Mount Vesuvius, on the west coast of Italy, is the only active volcano on mainland Europe. It is best known because of the eruption in A.D. 79 that destroyed the cities of Pompeii and Herculaneum. Mount Vesuvius is considered to be one of the most dangerous volcanoes in the world due to the large population of the city of Naples and the surrounding towns on the slopes nearby.
The volcano is classed as a complex stratovolcano because its eruptions typically involve explosive eruptions as well as pyroclastic flows. Vesuvius and other Italian volcanoes, such as Campi Flegrei and Stromboli, are part of the Campanian volcanic arc. The Campanian arc sits on a tectonic boundary where the African plate is being subducted beneath the Eurasian plate.
Under Vesuvius, scientists have detected a tear in the African plate. This “slab window” allows heat from the Earth’s mantle layer to melt the rock of the African plate building up pressure that causes violent explosive eruptions. In the past, Mount Vesuvius has had a roughly 20-year eruption cycle, but the last serious eruption was in 1944.
Vesuvius and Pompeii
Mount Vesuvius destroyed the city of Pompeii in A.D. 79. Because the city was buried so quickly by volcanic ash, the site is a well-preserved snapshot of life in a Roman city. We even have a detailed account of the disaster recorded by Pliny the Younger, who interviewed survivors and recorded events in a letter to his friend Tacitus. [Related: Pompeii 'Wall Posts' Reveal Ancient Social Networks]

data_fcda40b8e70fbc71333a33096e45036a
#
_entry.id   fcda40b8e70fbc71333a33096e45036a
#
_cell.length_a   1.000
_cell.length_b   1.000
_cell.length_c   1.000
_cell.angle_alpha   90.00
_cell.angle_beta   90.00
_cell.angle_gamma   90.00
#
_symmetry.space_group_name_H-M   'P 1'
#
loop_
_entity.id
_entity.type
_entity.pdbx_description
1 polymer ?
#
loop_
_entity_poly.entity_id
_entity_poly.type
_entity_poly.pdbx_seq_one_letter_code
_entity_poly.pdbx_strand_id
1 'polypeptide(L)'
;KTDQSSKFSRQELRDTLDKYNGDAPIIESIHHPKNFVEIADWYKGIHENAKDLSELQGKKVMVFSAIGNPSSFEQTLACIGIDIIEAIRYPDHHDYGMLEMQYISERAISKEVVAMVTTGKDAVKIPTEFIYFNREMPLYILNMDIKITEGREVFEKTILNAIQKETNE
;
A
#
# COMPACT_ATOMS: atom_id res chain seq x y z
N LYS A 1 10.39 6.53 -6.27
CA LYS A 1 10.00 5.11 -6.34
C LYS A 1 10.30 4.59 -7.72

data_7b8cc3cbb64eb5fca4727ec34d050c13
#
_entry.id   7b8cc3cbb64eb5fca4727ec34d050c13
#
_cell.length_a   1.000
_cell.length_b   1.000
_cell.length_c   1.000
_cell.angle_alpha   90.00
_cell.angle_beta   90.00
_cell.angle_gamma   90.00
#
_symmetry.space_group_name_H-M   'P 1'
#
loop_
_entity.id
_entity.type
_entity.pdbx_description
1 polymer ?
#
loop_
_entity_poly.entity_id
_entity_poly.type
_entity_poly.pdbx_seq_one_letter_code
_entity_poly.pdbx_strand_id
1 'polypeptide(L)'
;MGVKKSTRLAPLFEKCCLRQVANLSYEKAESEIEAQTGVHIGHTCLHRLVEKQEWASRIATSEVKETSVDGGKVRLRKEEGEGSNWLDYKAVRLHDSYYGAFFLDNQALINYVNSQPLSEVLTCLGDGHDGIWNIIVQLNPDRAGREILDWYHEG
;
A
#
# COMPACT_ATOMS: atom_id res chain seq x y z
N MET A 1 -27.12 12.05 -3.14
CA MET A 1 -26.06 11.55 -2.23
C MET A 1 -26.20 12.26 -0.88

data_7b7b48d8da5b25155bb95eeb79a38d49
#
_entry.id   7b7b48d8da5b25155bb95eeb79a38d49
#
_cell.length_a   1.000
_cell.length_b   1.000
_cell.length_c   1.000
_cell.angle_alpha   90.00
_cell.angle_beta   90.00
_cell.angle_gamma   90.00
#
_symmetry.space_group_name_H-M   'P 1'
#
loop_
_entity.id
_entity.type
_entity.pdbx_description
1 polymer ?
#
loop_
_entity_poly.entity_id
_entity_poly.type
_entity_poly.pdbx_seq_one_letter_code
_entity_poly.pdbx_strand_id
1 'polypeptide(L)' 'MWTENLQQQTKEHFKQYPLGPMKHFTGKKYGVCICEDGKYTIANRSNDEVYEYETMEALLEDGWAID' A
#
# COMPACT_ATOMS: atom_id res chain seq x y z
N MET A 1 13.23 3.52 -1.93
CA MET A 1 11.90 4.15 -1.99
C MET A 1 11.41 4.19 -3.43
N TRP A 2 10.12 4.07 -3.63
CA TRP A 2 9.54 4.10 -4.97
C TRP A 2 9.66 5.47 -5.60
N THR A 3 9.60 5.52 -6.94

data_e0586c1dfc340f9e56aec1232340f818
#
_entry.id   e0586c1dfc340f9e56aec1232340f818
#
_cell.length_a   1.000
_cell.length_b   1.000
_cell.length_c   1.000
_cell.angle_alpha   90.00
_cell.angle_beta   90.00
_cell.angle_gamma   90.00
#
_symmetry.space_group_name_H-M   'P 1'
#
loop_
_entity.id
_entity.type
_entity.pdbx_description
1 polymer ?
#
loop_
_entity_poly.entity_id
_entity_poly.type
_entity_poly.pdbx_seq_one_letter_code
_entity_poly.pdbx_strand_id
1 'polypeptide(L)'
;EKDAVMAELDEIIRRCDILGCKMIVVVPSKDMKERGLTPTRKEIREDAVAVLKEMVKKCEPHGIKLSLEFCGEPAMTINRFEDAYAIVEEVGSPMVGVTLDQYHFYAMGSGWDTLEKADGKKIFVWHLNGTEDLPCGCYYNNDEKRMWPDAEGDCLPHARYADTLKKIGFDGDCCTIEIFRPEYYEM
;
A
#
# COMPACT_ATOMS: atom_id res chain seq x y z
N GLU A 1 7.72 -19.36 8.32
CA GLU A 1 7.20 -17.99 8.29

Pompeii was slowly recovering from a major earthquake that rocked the city in February of A.D. 62. The shallow quake, originating beneath Mount Vesuvius, had caused major damage to the springs and piping that provided the city’s water. Reconstruction was being carried out on several temples and public buildings. Seneca, a historian, recorded that the quakes lasted for several days and also heavily damaged the town of Herculaneum and did minor damage to the city of Naples before subsiding. The major quake was followed by several minor shakes throughout the following years. [Image Gallery: Pompeii's Toilets]
Because seismic activity was so common in the area, citizens paid little attention in early August of 79 when several quakes shook the earth beneath Herculaneum and Pompeii. People were unprepared for the explosion that took place shortly after noon on the 24th of August. Pliny, watching from the town of Misenum, approximately 13 miles (21 kilometers) from Pompeii, described the massive debris cloud. “It resembled a (Mediterranean) pine more than any other tree. Like a very high tree the cloud went high and expanded in different branches…. sometimes white, sometimes dark and stained by the sustained sand and ashes.” In Pompeii, ash blocked the sun by 1 p.m. and the people tried to clear heavy ash from rooftops as it fell at a rate of about 6 inches (15 centimeters) an hour. [Image Gallery: Preserved Pompeii — Photos Reveal City in Ash]